Everything that troubles me with the article comes back to this statement: “We want to be treated like athletes, but there are some things that make us different than other athletes.” That impresses me as a “we want to have our cake and eat it too” sort of statement. My response as a trainer is, “We’re ALL different. That’s why everything scales and we customize each workout to the individual each day!” Please understand, I say that from the heart and with some experience. I work with a broad range of athletes, from kids 5 and up through to retired gym members as well adaptive athletes. I’m not being glib when I say, “We are all unique.”

I lead the First-Timers Workout at the box where I train. It’s the workout session where we explain the fundamentals of Crossfit to visitors who are thinking about becoming members but may have never experienced it.

As I’m prepping them for their first CrossFit workout, I explain to all of them that the keys to being successful are the ideas of degree vs need and prescribed vs scaled. I tell them, “we all have the same basic physical needs each day. We all have to get out of our beds and meet the physical demands our days place on us. What changes from individual to individual are the degrees the physical demands each person’s life impose upon them.

My 8yo daughter, me, my 70+ year old mother, and the elite athlete training for Regionals all have the same physical needs. When the sun rises, we all have to get up out of bed, fuel our bodies through out the day and meet the physical challenges ahead of us. What changes are the degree to which those physical demands challenge us. The key to ensuring that each of us gets the best workout possible safely taxing us to the best of our abilities maximizing our effort, but minimizing the risk of injury is through the concept of prescribed work vs scaled!”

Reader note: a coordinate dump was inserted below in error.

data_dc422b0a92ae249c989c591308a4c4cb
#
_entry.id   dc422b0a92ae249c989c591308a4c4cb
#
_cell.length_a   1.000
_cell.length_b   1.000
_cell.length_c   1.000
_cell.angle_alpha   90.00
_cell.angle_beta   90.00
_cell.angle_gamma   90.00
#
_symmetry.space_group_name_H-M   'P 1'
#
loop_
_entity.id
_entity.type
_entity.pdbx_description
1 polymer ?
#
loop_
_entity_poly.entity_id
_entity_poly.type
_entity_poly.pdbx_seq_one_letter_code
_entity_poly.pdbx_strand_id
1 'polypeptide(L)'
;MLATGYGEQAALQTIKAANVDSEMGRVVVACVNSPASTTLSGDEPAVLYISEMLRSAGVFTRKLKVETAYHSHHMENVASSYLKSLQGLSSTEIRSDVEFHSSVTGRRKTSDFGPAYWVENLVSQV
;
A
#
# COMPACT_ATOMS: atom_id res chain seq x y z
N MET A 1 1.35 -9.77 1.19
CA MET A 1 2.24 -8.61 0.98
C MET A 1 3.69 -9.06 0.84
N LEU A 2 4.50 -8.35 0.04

Every workout every day, the coaches should be talking to all of their athletes, regardless of age/ability, and asking, “how are you doing? What’s working today? What aches today? How are you thinking about modifying the workout today?” In doing this, that coach is customizing the work of the day to help their athletes meet their goals.

As an athlete, my primary goal in Crossfit is to be able to keep up with my kids (in every sense of the expression). If I get running around the yard with them and they say, “Time Out, Dad. We need a break,” that’s it! Crossfit for the win! That goal defines the DEGREE of MY Need. It drives every training, nutrition and recovery decision I make. If I over train so that I’m unable to keep up with my kids, then I have to take time to re-evaluate things and adjust accordingly. Every person should be taking the time to do that. Figure out your goals, train, evaluate, adjust…repeat.